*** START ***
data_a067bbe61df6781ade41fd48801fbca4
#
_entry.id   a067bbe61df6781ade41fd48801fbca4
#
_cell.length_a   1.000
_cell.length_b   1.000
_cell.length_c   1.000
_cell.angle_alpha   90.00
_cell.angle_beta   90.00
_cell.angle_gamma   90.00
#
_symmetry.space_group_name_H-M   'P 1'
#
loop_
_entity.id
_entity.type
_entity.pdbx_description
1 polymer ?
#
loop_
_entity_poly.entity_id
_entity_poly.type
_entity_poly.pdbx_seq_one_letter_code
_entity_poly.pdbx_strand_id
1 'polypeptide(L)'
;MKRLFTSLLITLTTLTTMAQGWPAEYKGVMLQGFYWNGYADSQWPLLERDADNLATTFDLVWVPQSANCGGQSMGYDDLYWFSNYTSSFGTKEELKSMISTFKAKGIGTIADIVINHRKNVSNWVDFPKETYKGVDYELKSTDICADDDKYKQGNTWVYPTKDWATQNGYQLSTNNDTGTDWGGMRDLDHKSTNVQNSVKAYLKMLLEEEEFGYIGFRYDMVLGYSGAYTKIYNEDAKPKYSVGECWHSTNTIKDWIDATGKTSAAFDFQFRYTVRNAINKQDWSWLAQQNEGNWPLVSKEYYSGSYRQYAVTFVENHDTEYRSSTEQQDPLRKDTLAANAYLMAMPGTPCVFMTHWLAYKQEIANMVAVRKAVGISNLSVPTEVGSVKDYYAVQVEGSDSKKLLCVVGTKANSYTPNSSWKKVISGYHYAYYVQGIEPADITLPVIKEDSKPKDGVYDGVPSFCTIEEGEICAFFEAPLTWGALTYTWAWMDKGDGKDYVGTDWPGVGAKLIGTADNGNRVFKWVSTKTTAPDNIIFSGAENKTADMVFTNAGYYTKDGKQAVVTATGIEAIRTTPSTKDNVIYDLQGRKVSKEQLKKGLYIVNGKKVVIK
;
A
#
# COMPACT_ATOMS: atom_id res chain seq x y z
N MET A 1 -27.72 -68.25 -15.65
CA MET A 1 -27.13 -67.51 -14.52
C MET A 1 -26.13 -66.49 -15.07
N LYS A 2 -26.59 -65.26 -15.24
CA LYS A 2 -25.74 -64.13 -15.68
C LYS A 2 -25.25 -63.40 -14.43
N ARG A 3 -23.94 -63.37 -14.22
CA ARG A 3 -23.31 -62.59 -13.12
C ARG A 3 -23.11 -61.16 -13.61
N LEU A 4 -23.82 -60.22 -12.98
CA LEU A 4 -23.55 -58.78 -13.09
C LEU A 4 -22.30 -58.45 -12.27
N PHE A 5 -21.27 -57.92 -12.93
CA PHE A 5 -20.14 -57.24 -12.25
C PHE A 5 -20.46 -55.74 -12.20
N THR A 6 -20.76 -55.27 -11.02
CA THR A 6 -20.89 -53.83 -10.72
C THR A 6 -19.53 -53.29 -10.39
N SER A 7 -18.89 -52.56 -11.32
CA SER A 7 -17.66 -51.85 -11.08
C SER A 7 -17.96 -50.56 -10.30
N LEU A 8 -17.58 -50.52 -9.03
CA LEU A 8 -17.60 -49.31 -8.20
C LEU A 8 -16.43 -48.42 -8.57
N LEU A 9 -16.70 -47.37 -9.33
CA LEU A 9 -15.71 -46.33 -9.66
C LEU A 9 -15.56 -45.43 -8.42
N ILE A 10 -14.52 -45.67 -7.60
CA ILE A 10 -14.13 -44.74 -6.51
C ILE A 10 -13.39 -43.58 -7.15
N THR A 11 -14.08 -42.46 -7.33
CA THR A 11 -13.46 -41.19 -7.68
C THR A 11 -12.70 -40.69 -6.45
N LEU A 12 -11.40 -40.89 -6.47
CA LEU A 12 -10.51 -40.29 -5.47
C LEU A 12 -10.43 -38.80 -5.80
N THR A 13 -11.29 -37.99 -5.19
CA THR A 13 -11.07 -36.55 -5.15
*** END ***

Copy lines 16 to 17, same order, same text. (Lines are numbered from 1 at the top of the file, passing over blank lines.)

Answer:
_entity.type
_entity.pdbx_description